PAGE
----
Like Biden, Blinken is a committed multilateralist experienced in navigating congressional maneuvering over foreign policy, as demonstrated in his role narrowly selling the Congress on the 2015 Iran nuclear deal. During the campaign, Blinken outlined priorities for a Biden presidency, such as a return to the deal and to concerted action on climate change, both of which require marshaling geopolitical coalitions. He’s also described rallying allies to counterbalance an assertive China on its economic and military ambitions while working alongside Beijing.
“I think you’d see a Biden administration having reestablished a relative strength in the relationship, then be able to engage China and work with China, in areas where our interests clearly overlap, whether it is again contending with climate change, dealing with global health and pandemics, dealing with the spread of dangerous weapons,” Blinken said in July. “We’re much better off though, finding ways to cooperate when we’re acting from a position of strength than from a position of weakness.”
Questions remain about how Biden’s restorationist impulses will manifest in a world that looks substantially different than it did before Trump’s presidency, as it follows a generation-long decline in American power through a potency-sapping war on terror; an explosion in international oligarchy born of a sharp spike in wealth hoarding by the globe’s richest; and the end of America’s unipolar moment as the Chinese economy is expected to surpass the U.S.’ during Biden’s tenure. As well, Blinken and Biden’s moves to reenter the Iran deal will face extraordinary headwinds from the traditional U.S. allies they seek to cultivate, such as Israel, Saudi Arabia, and the United Arab Emirates.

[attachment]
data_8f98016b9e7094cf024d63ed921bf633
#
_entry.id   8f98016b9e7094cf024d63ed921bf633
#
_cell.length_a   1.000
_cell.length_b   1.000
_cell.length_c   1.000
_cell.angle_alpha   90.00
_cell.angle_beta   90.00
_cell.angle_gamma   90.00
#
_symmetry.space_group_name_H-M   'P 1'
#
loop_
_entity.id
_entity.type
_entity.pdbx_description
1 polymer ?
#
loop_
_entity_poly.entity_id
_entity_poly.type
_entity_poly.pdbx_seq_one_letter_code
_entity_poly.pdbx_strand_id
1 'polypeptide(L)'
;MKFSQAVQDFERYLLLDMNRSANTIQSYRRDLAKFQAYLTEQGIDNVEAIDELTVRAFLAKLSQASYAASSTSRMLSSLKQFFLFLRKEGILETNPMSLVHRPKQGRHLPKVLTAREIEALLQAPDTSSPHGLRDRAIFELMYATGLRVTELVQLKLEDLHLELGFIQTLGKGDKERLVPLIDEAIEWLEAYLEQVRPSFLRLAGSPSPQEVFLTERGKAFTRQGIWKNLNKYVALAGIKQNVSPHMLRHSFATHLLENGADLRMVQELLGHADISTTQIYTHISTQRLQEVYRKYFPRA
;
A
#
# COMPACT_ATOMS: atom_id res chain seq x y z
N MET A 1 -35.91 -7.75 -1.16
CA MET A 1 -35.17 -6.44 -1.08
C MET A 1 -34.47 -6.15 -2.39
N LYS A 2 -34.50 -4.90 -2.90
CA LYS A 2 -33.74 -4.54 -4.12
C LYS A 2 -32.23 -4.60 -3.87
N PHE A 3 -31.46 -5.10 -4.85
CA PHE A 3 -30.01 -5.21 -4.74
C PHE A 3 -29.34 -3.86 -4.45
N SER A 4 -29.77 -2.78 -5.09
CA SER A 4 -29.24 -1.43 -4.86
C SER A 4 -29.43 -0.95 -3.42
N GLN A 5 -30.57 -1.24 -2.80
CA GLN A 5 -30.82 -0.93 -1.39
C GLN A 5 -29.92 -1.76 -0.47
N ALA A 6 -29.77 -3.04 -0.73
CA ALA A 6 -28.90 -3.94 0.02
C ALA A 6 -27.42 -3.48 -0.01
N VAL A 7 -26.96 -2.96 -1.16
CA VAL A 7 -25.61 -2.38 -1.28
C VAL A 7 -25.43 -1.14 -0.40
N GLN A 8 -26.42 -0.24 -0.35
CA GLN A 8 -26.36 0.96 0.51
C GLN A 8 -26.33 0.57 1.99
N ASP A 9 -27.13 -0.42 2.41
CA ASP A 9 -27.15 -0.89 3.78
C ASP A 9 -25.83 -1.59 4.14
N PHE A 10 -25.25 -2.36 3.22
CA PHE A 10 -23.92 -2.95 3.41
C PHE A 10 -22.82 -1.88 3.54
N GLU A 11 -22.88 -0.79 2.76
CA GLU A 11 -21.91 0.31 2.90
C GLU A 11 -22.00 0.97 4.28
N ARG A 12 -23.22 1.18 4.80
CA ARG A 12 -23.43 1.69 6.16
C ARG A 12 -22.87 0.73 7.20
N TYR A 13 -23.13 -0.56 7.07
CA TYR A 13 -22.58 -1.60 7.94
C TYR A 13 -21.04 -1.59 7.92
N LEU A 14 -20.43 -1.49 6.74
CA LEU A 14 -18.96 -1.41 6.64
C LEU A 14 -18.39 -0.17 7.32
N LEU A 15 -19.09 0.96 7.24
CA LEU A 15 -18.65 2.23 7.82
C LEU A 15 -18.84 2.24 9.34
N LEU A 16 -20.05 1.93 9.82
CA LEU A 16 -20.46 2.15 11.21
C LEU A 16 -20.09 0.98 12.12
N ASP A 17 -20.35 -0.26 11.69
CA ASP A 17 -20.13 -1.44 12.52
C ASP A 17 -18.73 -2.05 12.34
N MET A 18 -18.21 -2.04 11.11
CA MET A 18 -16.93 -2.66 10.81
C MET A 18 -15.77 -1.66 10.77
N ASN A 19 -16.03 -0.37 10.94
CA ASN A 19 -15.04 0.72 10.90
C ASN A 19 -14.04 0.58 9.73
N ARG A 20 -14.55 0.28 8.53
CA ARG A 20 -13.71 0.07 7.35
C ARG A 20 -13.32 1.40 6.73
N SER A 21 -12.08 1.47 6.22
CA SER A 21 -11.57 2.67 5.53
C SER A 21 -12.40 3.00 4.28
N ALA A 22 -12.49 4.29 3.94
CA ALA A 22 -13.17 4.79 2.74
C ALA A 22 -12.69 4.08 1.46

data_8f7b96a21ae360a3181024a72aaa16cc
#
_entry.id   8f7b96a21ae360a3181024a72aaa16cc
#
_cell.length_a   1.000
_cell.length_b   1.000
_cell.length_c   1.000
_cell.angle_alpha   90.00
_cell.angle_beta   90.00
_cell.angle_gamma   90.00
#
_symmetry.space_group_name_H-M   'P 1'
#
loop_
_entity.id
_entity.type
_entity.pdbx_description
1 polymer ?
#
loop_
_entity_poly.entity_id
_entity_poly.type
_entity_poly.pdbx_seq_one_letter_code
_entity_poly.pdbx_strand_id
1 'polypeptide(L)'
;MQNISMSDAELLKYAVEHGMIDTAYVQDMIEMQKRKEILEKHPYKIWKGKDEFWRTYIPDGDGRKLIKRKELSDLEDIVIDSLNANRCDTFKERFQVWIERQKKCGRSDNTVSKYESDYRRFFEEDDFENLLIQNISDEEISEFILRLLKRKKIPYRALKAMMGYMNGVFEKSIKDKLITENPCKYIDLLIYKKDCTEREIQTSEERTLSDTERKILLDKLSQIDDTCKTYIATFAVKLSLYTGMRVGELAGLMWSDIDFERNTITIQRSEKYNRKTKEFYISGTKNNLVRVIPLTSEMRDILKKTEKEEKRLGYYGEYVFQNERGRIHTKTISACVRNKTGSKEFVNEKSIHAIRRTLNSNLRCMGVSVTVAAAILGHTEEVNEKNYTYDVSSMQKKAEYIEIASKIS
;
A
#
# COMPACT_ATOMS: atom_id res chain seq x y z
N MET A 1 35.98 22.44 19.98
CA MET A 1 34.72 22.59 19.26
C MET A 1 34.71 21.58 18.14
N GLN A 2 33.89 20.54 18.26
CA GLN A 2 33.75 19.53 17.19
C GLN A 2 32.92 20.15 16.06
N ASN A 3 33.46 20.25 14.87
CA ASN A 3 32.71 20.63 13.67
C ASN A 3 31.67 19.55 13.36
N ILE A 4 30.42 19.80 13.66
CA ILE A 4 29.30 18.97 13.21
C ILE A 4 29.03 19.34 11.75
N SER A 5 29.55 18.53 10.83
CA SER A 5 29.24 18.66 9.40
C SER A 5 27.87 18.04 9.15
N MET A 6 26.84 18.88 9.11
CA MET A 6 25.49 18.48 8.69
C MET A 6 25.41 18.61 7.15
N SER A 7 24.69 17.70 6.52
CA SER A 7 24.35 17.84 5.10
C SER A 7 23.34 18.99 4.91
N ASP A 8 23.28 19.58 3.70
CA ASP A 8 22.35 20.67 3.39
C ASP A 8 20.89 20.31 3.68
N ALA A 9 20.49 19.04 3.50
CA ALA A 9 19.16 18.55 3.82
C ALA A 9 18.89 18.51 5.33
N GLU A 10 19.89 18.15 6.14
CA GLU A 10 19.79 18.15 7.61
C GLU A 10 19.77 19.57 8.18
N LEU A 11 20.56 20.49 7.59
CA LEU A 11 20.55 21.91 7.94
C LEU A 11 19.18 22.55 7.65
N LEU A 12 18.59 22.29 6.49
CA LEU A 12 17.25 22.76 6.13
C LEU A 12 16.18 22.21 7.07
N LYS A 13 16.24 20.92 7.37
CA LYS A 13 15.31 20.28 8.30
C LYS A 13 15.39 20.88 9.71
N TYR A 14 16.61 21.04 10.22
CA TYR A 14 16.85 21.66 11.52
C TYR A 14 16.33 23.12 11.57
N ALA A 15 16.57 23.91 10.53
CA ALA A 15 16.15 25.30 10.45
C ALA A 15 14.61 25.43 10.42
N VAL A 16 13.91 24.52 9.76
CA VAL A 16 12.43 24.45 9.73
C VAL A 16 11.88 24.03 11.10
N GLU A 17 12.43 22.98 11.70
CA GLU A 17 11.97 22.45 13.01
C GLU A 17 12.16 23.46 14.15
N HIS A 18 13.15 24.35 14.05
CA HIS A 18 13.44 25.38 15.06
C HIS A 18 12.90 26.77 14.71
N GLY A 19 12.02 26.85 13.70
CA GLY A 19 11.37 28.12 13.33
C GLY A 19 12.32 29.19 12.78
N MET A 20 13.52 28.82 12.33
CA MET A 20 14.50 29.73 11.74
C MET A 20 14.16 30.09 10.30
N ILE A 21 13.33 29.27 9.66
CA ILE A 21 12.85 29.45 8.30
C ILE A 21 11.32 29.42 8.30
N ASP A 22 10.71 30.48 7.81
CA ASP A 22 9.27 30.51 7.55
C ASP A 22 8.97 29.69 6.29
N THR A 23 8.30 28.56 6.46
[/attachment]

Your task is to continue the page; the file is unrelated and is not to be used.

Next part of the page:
As well, progressives have additional questions about Blinken’s corporate connections. Along with Michele Flournoy, who is widely expected to become Biden’s first defense secretary, Blinken ran the corporate consulting firm WestExec Advisors. Fast Company reported in 2017 that Blinken has advised the tech giants Google and Facebook, which have proven to be disinformation vectors.
Similar concerns from progressives surfaced this summer about Haines, owing to her work for the Trump-aligned datamining firm Palantir; her advocacy of CIA director Gina Haspel, implicated in CIA torture; and Haines’ own role in pushing back against declassifications of the 2014 Senate torture report and exonerating CIA officials who spied on Senate investigators. At the same time, Haines consistently advocated for restricting drone strikes at the White House, though progressives have also noted she did not argue for their abolition.
Advisers to Biden’s leftward primary rivals have described Blinken as open to their perspectives and have reacted positively to the prospect of his appointment.
“Rebuilding American diplomacy is a hugely important task for the next administration, so having someone who has the president’s total trust, as Tony does with Biden, is critical for being our country’s top diplomat,” said Matt Duss, Sen. Bernie Sanders’ foreign policy adviser. “Tony and his team made a point to engage regularly and seriously with progressives during the campaign, identifying some points of difference but also of strong consensus. I think having a secretary of state who can build on that consensus while still listening and engaging on the points of difference, as I think Tony would, will be an important asset.”
Additional reporting from Lachlan Markay